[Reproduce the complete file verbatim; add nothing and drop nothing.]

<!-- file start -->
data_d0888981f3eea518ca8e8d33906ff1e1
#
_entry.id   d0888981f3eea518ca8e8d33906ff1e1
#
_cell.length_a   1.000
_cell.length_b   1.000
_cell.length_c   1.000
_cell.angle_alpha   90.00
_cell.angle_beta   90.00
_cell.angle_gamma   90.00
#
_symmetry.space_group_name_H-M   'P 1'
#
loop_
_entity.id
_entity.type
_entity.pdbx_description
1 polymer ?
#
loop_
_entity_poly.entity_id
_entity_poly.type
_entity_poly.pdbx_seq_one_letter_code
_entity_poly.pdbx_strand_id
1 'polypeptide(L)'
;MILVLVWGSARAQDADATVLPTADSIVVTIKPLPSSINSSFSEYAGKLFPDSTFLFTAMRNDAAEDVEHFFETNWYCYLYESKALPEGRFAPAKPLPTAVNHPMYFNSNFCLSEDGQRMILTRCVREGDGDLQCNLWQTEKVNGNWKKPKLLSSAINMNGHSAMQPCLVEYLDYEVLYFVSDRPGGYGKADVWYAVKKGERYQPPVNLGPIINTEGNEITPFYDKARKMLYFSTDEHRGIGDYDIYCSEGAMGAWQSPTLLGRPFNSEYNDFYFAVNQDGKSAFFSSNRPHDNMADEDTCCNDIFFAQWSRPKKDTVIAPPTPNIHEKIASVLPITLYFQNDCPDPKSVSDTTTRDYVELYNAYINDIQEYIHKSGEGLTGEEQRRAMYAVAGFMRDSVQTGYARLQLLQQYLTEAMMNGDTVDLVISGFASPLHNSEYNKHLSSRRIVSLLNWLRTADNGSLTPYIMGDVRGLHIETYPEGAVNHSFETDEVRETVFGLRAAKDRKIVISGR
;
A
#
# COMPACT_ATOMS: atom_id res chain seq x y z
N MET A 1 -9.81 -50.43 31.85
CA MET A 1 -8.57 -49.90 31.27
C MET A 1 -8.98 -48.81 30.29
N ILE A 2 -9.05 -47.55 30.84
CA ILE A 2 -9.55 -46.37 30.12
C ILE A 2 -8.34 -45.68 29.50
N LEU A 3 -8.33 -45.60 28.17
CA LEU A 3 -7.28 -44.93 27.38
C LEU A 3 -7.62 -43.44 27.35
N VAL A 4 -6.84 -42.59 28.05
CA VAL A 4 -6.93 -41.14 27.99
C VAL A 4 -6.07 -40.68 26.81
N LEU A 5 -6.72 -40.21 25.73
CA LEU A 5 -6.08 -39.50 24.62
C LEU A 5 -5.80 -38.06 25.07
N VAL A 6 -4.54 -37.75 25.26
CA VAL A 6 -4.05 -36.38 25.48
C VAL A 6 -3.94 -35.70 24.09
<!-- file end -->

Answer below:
data_d0888981f3eea518ca8e8d33906ff1e1
#
_entry.id   d0888981f3eea518ca8e8d33906ff1e1
#
_cell.length_a   1.000
_cell.length_b   1.000
_cell.length_c   1.000
_cell.angle_alpha   90.00
_cell.angle_beta   90.00
_cell.angle_gamma   90.00
#
_symmetry.space_group_name_H-M   'P 1'
#
loop_
_entity.id
_entity.type
_entity.pdbx_description
1 polymer ?
#
loop_
_entity_poly.entity_id
_entity_poly.type
_entity_poly.pdbx_seq_one_letter_code
_entity_poly.pdbx_strand_id
1 'polypeptide(L)'
;MILVLVWGSARAQDADATVLPTADSIVVTIKPLPSSINSSFSEYAGKLFPDSTFLFTAMRNDAAEDVEHFFETNWYCYLYESKALPEGRFAPAKPLPTAVNHPMYFNSNFCLSEDGQRMILTRCVREGDGDLQCNLWQTEKVNGNWKKPKLLSSAINMNGHSAMQPCLVEYLDYEVLYFVSDRPGGYGKADVWYAVKKGERYQPPVNLGPIINTEGNEITPFYDKARKMLYFSTDEHRGIGDYDIYCSEGAMGAWQSPTLLGRPFNSEYNDFYFAVNQDGKSAFFSSNRPHDNMADEDTCCNDIFFAQWSRPKKDTVIAPPTPNIHEKIASVLPITLYFQNDCPDPKSVSDTTTRDYVELYNAYINDIQEYIHKSGEGLTGEEQRRAMYAVAGFMRDSVQTGYARLQLLQQYLTEAMMNGDTVDLVISGFASPLHNSEYNKHLSSRRIVSLLNWLRTADNGSLTPYIMGDVRGLHIETYPEGAVNHSFETDEVRETVFGLRAAKDRKIVISGR
;
A
#
# COMPACT_ATOMS: atom_id res chain seq x y z
N MET A 1 -9.81 -50.43 31.85
CA MET A 1 -8.57 -49.90 31.27
C MET A 1 -8.98 -48.81 30.29
N ILE A 2 -9.05 -47.55 30.84
CA ILE A 2 -9.55 -46.37 30.12
C ILE A 2 -8.34 -45.68 29.50
N LEU A 3 -8.33 -45.60 28.17
CA LEU A 3 -7.28 -44.93 27.38
C LEU A 3 -7.62 -43.44 27.35
N VAL A 4 -6.84 -42.59 28.05
CA VAL A 4 -6.93 -41.14 27.99
C VAL A 4 -6.07 -40.68 26.81
N LEU A 5 -6.72 -40.21 25.73
CA LEU A 5 -6.08 -39.50 24.62
C LEU A 5 -5.80 -38.06 25.07
N VAL A 6 -4.54 -37.75 25.26
CA VAL A 6 -4.05 -36.38 25.48
C VAL A 6 -3.94 -35.70 24.09